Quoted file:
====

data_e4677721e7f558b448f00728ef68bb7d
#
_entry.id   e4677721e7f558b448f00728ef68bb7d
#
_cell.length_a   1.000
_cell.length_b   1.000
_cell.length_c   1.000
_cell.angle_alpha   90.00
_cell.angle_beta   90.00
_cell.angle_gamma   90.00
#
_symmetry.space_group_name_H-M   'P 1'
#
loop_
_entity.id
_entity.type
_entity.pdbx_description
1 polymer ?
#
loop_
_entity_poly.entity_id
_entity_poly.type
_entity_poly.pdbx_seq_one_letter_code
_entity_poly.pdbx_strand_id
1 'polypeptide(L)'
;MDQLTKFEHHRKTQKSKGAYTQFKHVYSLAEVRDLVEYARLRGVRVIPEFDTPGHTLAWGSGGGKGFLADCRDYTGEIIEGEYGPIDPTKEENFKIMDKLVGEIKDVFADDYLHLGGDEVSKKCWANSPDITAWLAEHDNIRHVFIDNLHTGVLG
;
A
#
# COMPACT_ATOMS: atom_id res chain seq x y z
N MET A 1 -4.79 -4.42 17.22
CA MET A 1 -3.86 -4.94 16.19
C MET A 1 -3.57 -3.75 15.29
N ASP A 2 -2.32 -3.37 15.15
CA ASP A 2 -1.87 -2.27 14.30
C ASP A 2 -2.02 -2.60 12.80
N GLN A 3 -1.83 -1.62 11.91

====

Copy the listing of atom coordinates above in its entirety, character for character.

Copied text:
data_e4677721e7f558b448f00728ef68bb7d
#
_entry.id   e4677721e7f558b448f00728ef68bb7d
#
_cell.length_a   1.000
_cell.length_b   1.000
_cell.length_c   1.000
_cell.angle_alpha   90.00
_cell.angle_beta   90.00
_cell.angle_gamma   90.00
#
_symmetry.space_group_name_H-M   'P 1'
#
loop_
_entity.id
_entity.type
_entity.pdbx_description
1 polymer ?
#
loop_
_entity_poly.entity_id
_entity_poly.type
_entity_poly.pdbx_seq_one_letter_code
_entity_poly.pdbx_strand_id
1 'polypeptide(L)'
;MDQLTKFEHHRKTQKSKGAYTQFKHVYSLAEVRDLVEYARLRGVRVIPEFDTPGHTLAWGSGGGKGFLADCRDYTGEIIEGEYGPIDPTKEENFKIMDKLVGEIKDVFADDYLHLGGDEVSKKCWANSPDITAWLAEHDNIRHVFIDNLHTGVLG
;
A
#
# COMPACT_ATOMS: atom_id res chain seq x y z
N MET A 1 -4.79 -4.42 17.22
CA MET A 1 -3.86 -4.94 16.19
C MET A 1 -3.57 -3.75 15.29
N ASP A 2 -2.32 -3.37 15.15
CA ASP A 2 -1.87 -2.27 14.30
C ASP A 2 -2.02 -2.60 12.80
N GLN A 3 -1.83 -1.62 11.91